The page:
MicroStrategy (MSTR) bought 8,813 bitcoins during 2022's major crypto dip, taking a $1.28 billion impairment loss for the year, the company said in its fourth quarter report on Thursday.
As of December 31, the company had spent a total $3.9 billion to acquire 132,500 bitcoins purchased at an average price of $30,137.
The company's carrying value of its bitcoin holdings at quarter's end was $1.8 billion. As of Thursday afternoon's bitcoin price, MicroStrategy's stash was worth $3.16 billion.
Shares of MicroStrategy were down as much as 3% in after hours trade on Thursday. Shares had gained more than 9% during normal trading hours on Thursday, and the stock has more than doubled so far this year.
In the fourth quarter, the business intelligence software company reported revenue of $132.6 million, just beating the $131 million expected by analysts, according to data from Bloomberg.
MicroStrategy reported a net loss for the fourth quarter of $249.7 million.
"Our corporate strategy and conviction in acquiring, holding, and growing our bitcoin position for the long term remains unchanged," said MicroStrategy CFO Andrew Kang.
MicroStrategy took a $197.6 million impairment charge for the fourth quarter on its bitcoin holdings, bringing its cumulative impairment charges related to bitcoin to $2.15 billion.
The company’s founder and Executive Chairman Michael Saylor has said previously that buying bitcoin has raised its public profile. Saylor stepped down in August from his role as CEO to focus on the company’s bitcoin strategy and related bitcoin advocacy initiatives.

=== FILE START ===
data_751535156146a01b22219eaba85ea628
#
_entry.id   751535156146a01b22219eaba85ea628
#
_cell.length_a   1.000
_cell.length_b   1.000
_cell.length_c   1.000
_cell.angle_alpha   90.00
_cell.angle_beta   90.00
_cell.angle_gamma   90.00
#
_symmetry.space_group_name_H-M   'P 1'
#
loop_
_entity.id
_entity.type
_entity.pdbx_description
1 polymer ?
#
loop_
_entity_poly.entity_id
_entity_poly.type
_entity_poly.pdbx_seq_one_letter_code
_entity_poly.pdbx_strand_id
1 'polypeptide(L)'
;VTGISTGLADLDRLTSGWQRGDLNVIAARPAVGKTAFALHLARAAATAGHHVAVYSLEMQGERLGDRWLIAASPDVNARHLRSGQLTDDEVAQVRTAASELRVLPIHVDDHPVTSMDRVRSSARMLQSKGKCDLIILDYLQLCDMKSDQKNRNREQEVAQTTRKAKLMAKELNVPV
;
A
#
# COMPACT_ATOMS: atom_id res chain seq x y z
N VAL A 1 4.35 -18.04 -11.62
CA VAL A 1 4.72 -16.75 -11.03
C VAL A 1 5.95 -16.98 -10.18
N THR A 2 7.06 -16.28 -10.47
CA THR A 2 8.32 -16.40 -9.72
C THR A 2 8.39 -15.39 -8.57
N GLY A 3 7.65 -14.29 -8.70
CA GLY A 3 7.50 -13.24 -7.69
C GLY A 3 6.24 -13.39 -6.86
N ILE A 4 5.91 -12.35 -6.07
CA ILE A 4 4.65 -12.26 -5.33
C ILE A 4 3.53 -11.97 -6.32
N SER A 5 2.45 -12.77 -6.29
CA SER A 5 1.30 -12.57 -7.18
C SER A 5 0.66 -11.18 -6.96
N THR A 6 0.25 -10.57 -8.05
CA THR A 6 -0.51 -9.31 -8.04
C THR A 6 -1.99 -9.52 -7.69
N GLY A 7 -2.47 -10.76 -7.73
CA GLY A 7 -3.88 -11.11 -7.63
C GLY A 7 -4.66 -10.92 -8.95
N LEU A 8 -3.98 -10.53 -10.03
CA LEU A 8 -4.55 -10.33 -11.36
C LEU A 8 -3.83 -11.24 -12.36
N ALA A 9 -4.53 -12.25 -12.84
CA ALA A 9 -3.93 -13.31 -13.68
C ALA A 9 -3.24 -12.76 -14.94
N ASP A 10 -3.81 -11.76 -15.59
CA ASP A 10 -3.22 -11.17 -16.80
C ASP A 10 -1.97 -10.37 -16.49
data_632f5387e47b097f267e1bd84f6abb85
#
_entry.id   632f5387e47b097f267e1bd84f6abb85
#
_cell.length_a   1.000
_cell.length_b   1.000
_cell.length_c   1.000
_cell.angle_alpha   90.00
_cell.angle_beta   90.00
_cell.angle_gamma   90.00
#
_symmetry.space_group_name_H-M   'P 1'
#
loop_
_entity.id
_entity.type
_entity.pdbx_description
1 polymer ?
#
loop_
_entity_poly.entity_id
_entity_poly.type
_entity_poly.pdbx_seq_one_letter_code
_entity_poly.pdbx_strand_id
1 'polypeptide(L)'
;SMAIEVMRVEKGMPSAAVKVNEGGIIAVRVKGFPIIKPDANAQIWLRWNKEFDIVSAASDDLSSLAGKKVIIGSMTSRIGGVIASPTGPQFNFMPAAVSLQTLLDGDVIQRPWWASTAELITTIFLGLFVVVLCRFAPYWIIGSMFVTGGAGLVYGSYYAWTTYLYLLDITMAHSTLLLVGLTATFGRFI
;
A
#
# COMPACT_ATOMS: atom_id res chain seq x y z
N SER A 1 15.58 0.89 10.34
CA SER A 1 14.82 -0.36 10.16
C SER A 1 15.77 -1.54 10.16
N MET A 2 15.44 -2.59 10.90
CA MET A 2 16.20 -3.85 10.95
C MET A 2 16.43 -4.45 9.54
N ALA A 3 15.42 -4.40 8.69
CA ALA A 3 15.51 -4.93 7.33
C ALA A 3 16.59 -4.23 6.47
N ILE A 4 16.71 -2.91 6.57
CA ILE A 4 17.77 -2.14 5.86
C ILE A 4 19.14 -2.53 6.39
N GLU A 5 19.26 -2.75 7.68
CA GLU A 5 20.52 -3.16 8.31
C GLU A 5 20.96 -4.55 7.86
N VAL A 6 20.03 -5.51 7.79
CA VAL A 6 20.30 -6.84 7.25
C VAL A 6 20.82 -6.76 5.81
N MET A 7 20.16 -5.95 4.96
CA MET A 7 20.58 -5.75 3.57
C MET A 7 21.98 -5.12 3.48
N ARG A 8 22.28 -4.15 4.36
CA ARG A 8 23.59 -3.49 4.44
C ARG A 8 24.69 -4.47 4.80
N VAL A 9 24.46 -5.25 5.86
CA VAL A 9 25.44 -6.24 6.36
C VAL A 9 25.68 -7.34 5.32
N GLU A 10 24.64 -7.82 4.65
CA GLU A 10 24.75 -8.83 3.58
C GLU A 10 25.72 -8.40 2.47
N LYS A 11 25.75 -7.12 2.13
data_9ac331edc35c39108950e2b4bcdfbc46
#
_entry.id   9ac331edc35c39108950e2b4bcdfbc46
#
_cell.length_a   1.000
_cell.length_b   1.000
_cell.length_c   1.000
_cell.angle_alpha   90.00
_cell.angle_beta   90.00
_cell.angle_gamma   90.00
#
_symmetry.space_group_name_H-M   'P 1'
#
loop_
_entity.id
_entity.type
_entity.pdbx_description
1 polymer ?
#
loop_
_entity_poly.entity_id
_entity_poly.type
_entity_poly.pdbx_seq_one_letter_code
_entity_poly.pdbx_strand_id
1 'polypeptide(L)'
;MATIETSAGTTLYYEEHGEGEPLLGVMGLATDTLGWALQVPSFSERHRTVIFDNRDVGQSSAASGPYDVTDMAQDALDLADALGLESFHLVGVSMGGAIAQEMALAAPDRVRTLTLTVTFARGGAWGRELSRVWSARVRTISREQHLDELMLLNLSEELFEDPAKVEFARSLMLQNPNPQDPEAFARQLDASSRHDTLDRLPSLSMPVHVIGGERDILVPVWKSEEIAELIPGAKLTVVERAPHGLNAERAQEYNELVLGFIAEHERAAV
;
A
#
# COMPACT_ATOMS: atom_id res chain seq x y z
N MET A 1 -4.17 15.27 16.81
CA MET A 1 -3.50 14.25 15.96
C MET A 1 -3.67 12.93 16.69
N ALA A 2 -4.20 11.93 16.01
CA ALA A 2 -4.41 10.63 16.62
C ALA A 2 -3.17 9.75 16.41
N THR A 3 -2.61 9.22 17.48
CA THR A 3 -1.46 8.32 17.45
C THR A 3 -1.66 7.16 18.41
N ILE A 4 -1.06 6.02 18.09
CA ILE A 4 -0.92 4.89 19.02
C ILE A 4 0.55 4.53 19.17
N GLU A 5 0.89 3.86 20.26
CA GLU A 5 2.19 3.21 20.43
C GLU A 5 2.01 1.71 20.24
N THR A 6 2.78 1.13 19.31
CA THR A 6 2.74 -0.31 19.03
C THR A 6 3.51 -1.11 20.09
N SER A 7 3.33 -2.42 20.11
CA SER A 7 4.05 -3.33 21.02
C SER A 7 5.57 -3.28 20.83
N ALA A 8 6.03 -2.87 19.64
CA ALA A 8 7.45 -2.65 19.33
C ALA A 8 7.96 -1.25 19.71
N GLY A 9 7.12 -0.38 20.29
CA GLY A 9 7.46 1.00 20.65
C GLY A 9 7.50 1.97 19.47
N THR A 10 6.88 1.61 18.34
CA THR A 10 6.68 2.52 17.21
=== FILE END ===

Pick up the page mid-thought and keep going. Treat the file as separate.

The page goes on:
To buy bitcoin, MicroStrategy has issued corporate debt, convertible bonds, equity, and taken out a loan with some of its bitcoin.
During the quarter, the company issued $46.2 million worth its stock, and as of December 31, MicroStrategy had around $450 million available for sale under its current authorizaton.
Over its fourth quarter, MicroStrategy also sold bitcoin for the first time, harvesting its losses to offset capital gains tax, according to an SEC filing.
The company's massive bitcoin write downs have also brought attention to how cryptocurrencies should be reported on a public corporation's balance sheet.
By current standards, crypto holdings must be recorded as intangible assets: when prices fall, the value must be written down to the lowest price point for the period. Alternatively, those assets can't be marked up when prices rise until they are sold.
The treatment will likely change by the end of 2024 according to Financial Accounting Standards Board (FASB), which voted Wednesday to issue a proposal for public comment by late March that would have corporates value some crypto at fair value like stocks.